Imagine all who are inspirited by Africa – all whose lives and hearts have been touched by the spirit of the continent – sharing their passion through collaboration, in the name of mutual empowerment. –Lulu Kitololo
Lulu Kitololo is a self-defined “ideamonger,” using painting, graphic design, illustration, writing and workshops, to tell stories that honor the beauty in women, Africa, life and nature. Lulu is creator of the Afri-love blog, which explores the connections between creativity, self-love and growth for Africans and those inspired by the continent. The blog features commentary, interviews, resources and reviews on art and culture.
Born and raised in Nairobi, Kenya, Lulu moved to New York to earn a BFA in Communications Design from Pratt Institute. After working there as an advertising Art Director, she moved to the UK to pursue a Master’s in African Studies at the University of London.
Can you tell us about Afri-love?
Afri-love is a feeling. I remember being this really opinionated, patriotic kid, before I even really knew anything … about anything! When I left Kenya to pursue higher education in the US, I gained an even greater interest in where I came from. I was constantly meeting Africans, from all over the continent, and I observed that, diverse as our homelands were, there was so much we had in common. Especially, a love for the lands that were so much a part of us, no matter where we happened to be.
Last year, I finally gave a name to that strong feeling and created an online space to express it, to share it with others and to collect all the expressions of it that I could find. I like to think of the website as a community for creativity and passion for Africans and all those who identify with or have an affinity for the continent.
Essentially, it’s a blog where you can find African and African-inspired art, design, literature and more. One of my favorite aspects is the interviews. I’ve had the opportunity to profile some amazing people who are living their passions and who are inspired by and devoted to Africa.
The vision of love you describe on Afri-Love is beautiful. You say:
Imagine Africans who love who they are, as they are, and so love each other and the environment that nurtures them. Confident and assertive, they are engaged in charting their growth and celebrating success as defined on their own terms.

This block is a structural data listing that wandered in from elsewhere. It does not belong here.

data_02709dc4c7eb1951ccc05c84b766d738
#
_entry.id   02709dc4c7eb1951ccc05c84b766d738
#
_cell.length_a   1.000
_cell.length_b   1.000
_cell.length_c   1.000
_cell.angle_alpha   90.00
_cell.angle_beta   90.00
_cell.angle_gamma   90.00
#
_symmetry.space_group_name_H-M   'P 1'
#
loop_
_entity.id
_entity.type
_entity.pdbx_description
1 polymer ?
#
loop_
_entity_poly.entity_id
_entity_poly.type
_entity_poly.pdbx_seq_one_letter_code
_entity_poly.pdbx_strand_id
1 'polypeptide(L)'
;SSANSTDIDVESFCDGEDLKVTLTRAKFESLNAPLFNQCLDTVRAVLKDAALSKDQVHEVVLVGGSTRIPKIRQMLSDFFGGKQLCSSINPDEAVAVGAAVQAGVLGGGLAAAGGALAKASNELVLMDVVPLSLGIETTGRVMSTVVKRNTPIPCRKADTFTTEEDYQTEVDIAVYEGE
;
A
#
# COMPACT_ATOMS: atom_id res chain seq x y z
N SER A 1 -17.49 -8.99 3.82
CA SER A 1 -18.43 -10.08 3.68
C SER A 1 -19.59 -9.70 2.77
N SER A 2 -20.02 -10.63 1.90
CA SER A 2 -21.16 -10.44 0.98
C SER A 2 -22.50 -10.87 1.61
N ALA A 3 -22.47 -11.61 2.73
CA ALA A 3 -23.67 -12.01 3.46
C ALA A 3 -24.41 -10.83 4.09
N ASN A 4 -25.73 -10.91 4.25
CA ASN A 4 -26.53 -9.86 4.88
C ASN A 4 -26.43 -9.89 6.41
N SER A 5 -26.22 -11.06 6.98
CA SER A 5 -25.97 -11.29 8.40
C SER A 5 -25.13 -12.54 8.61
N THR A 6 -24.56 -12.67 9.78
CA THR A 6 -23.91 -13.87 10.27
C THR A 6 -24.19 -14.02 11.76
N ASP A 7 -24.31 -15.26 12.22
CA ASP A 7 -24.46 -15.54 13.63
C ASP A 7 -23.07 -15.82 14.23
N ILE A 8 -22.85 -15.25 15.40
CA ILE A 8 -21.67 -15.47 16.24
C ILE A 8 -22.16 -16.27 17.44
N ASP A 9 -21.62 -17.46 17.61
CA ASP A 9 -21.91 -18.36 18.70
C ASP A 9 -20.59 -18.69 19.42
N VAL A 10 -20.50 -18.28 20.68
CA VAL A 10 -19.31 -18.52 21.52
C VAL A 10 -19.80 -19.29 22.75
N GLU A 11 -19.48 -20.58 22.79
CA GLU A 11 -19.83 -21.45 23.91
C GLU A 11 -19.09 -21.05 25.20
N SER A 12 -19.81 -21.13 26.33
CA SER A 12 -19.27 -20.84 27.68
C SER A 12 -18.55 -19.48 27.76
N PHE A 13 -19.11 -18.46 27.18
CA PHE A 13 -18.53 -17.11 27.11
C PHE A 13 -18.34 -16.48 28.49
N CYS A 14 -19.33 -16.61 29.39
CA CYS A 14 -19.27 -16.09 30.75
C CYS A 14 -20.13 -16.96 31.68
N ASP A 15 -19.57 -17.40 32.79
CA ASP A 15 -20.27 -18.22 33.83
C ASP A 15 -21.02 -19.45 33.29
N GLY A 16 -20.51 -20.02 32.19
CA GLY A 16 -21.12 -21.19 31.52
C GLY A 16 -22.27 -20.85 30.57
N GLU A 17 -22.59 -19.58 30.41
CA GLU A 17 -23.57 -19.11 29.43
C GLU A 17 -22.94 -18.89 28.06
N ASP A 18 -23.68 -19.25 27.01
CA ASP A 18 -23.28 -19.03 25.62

Imagine all who are inspirited by Africa – all whose lives and hearts have been touched by the spirit of the continent – sharing their passion through collaboration, in the name of mutual empowerment.
What compelled you to write this as you did?
I believe strongly that all development, change and growth begins with the self. That before we can truly care about another human being and the environment we live in, we have to care about ourselves. That’s when we realize – and not just because logic tells us so but, because we truly feel it to be so – that everything is connected. With that self-love comes confidence to be who we are, as we are, and to not let anybody compromise that. If everybody is coming from such a point of love and self-knowledge, I believe that then we can honestly all work together for the benefit of all.
You also mention:
Imagine all starting by looking inside themselves. Self-discovery, self-awareness, self-love and self-respect. And then true learning, understanding, love and respect of the other. Harnessing the power of emotion to influence great positive change.
Was there a particular moment or specific experiences that led you to come to this realization for yourself?
Having worked in the field of sustainable development, there was a lot of rhetoric about how to change people’s attitudes and behaviors. It was great to be creating design that wasn’t merely promoting consumption but instead asking people to envision how they could live better.